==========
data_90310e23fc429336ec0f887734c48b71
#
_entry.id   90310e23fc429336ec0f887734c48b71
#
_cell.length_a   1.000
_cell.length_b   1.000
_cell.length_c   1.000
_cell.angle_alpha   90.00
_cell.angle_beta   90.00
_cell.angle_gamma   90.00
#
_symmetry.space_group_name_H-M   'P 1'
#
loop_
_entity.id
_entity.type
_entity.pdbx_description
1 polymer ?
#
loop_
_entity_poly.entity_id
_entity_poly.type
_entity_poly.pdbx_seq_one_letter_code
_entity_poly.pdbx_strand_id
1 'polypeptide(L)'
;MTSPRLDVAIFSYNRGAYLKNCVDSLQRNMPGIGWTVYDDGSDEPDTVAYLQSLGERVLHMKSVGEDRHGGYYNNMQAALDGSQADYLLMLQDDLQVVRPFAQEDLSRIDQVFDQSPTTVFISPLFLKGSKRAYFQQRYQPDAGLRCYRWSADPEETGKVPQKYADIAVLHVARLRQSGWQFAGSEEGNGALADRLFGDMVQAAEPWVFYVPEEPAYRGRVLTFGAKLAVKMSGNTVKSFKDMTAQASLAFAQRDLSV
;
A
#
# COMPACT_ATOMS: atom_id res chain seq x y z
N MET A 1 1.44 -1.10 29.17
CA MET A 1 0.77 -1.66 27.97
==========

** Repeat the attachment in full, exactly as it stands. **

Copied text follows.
data_90310e23fc429336ec0f887734c48b71
#
_entry.id   90310e23fc429336ec0f887734c48b71
#
_cell.length_a   1.000
_cell.length_b   1.000
_cell.length_c   1.000
_cell.angle_alpha   90.00
_cell.angle_beta   90.00
_cell.angle_gamma   90.00
#
_symmetry.space_group_name_H-M   'P 1'
#
loop_
_entity.id
_entity.type
_entity.pdbx_description
1 polymer ?
#
loop_
_entity_poly.entity_id
_entity_poly.type
_entity_poly.pdbx_seq_one_letter_code
_entity_poly.pdbx_strand_id
1 'polypeptide(L)'
;MTSPRLDVAIFSYNRGAYLKNCVDSLQRNMPGIGWTVYDDGSDEPDTVAYLQSLGERVLHMKSVGEDRHGGYYNNMQAALDGSQADYLLMLQDDLQVVRPFAQEDLSRIDQVFDQSPTTVFISPLFLKGSKRAYFQQRYQPDAGLRCYRWSADPEETGKVPQKYADIAVLHVARLRQSGWQFAGSEEGNGALADRLFGDMVQAAEPWVFYVPEEPAYRGRVLTFGAKLAVKMSGNTVKSFKDMTAQASLAFAQRDLSV
;
A
#
# COMPACT_ATOMS: atom_id res chain seq x y z
N MET A 1 1.44 -1.10 29.17
CA MET A 1 0.77 -1.66 27.97